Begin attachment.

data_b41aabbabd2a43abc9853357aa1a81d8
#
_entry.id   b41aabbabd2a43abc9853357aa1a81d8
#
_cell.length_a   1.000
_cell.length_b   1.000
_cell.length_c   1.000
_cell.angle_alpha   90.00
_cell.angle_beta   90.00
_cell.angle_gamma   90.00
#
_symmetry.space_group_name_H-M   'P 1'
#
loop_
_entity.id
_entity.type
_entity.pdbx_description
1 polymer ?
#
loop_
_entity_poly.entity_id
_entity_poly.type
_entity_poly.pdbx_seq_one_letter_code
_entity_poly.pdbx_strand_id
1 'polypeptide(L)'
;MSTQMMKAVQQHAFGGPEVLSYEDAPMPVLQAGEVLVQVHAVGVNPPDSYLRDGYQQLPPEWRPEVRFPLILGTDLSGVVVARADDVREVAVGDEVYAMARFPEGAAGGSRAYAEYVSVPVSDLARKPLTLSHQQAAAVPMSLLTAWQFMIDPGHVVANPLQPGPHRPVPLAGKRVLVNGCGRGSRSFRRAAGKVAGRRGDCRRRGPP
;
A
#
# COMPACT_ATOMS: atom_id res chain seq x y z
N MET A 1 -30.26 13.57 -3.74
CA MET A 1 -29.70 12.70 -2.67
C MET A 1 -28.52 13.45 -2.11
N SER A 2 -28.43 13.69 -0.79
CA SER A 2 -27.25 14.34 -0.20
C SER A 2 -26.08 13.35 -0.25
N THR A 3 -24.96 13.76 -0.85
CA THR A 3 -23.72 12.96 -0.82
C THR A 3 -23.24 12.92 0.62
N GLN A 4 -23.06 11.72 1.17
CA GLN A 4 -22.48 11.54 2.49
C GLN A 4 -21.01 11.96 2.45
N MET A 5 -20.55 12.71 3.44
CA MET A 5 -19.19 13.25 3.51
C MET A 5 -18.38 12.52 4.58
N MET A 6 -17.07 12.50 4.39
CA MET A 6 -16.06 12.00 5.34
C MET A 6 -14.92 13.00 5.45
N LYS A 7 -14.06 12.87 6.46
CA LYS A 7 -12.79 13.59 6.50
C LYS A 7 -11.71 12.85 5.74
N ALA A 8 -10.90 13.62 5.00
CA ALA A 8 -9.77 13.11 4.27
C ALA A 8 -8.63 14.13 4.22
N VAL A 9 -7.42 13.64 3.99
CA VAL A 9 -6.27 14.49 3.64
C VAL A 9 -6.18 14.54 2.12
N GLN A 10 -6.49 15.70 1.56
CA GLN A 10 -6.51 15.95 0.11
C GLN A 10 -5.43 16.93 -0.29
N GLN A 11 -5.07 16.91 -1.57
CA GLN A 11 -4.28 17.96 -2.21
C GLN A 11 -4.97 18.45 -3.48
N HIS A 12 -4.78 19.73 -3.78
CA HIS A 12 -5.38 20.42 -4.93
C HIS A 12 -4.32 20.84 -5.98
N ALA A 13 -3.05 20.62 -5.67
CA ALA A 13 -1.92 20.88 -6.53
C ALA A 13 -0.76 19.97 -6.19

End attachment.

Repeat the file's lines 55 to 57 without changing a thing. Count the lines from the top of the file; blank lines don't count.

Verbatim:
N VAL A 9 -7.42 13.64 3.99
CA VAL A 9 -6.27 14.49 3.64
C VAL A 9 -6.18 14.54 2.12